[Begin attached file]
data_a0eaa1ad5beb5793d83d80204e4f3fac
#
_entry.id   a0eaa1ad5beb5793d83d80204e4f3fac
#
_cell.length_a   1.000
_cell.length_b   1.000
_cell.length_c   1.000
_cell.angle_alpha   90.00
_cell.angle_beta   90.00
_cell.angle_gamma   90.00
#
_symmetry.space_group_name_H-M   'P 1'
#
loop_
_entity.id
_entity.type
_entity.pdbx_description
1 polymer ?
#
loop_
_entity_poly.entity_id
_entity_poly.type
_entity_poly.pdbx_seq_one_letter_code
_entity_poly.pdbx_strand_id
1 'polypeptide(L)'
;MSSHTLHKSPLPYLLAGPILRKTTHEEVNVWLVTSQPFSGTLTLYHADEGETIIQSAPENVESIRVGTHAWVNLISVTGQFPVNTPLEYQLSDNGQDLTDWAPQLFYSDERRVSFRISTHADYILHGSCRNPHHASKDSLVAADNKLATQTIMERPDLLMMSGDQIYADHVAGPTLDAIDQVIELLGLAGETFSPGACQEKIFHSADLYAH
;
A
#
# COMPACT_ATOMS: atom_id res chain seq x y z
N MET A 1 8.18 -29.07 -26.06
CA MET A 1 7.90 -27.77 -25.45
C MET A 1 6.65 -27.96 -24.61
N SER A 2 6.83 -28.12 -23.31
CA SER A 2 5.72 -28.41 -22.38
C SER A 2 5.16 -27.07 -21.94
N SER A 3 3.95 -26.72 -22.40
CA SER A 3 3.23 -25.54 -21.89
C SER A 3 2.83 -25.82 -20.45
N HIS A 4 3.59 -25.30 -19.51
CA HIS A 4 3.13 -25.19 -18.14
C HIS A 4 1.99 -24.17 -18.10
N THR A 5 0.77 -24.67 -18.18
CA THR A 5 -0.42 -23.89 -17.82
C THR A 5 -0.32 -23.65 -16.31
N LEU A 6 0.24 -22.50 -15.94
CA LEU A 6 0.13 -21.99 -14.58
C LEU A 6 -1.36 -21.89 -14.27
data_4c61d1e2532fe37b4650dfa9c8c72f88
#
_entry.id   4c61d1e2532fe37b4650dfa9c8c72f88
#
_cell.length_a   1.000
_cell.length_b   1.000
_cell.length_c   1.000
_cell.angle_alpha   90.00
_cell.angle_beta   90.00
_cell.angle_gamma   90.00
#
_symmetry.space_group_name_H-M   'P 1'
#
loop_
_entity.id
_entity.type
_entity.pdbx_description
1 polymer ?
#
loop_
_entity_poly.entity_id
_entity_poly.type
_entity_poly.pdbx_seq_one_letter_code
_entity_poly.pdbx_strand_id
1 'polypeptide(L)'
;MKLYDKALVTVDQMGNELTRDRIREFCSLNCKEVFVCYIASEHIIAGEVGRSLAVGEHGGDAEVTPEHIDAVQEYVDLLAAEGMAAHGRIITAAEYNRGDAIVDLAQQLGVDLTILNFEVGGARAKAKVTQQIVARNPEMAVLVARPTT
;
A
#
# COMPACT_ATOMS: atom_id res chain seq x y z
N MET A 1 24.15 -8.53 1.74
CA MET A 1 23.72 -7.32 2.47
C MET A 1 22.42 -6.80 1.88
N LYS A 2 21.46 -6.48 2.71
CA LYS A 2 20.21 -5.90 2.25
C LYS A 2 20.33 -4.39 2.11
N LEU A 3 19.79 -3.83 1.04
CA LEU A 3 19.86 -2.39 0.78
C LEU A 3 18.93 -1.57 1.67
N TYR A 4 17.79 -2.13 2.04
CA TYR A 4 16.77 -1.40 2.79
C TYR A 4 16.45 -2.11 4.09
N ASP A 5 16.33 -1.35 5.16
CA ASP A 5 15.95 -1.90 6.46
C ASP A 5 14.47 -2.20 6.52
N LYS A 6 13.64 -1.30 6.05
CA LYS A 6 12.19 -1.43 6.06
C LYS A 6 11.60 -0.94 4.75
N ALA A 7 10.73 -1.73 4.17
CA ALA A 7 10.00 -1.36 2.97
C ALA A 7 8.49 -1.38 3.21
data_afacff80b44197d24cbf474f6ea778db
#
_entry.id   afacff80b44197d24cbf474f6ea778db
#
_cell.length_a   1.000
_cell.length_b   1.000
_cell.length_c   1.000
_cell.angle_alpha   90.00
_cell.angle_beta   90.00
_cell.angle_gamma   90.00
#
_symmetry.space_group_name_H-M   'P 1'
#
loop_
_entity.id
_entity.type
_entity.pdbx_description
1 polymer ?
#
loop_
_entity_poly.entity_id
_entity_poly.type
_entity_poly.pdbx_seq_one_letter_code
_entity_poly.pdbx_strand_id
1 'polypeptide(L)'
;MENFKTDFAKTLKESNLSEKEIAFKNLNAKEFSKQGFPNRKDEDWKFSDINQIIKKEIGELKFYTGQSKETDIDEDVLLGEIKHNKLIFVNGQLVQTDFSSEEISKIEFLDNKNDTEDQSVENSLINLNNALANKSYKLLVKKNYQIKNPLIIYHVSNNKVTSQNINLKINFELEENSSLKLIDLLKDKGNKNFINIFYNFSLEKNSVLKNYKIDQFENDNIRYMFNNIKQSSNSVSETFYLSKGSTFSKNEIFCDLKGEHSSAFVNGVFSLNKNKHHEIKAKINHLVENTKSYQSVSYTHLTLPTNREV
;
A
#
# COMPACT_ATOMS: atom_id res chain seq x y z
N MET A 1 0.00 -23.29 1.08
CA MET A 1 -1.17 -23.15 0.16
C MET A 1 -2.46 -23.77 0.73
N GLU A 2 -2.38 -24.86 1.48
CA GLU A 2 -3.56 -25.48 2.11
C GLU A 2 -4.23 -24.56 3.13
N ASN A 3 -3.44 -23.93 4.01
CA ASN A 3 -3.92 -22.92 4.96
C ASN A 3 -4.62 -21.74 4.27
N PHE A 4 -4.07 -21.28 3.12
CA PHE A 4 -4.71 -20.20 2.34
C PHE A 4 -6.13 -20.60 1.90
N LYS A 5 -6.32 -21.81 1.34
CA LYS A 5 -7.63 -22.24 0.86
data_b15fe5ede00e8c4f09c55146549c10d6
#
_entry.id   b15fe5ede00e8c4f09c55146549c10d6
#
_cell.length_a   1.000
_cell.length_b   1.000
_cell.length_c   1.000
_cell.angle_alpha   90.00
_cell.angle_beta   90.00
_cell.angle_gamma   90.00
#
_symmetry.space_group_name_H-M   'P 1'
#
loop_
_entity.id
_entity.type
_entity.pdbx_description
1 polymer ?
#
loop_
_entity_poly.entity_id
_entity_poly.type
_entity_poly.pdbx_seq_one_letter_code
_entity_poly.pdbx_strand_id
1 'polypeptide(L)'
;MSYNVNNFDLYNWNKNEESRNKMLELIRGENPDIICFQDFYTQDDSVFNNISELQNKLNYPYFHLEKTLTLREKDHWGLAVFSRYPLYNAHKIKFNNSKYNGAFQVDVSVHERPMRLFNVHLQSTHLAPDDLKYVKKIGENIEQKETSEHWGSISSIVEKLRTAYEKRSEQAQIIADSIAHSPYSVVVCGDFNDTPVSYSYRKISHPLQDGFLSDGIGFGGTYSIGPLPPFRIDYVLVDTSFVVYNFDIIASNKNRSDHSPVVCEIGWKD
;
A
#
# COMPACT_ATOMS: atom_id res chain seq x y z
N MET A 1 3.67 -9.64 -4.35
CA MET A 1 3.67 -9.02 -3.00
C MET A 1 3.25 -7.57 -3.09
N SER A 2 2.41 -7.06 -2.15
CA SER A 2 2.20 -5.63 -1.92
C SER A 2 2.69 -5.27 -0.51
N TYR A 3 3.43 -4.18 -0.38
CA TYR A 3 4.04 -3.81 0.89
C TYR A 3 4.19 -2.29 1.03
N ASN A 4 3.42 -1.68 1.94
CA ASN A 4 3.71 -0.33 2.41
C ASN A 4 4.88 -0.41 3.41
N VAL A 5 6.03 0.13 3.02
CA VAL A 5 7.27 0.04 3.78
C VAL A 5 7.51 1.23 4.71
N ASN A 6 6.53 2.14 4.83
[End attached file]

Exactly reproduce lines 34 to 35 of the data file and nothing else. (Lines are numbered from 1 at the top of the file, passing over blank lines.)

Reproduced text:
N SER A 2 6.83 -28.12 -23.31
CA SER A 2 5.72 -28.41 -22.38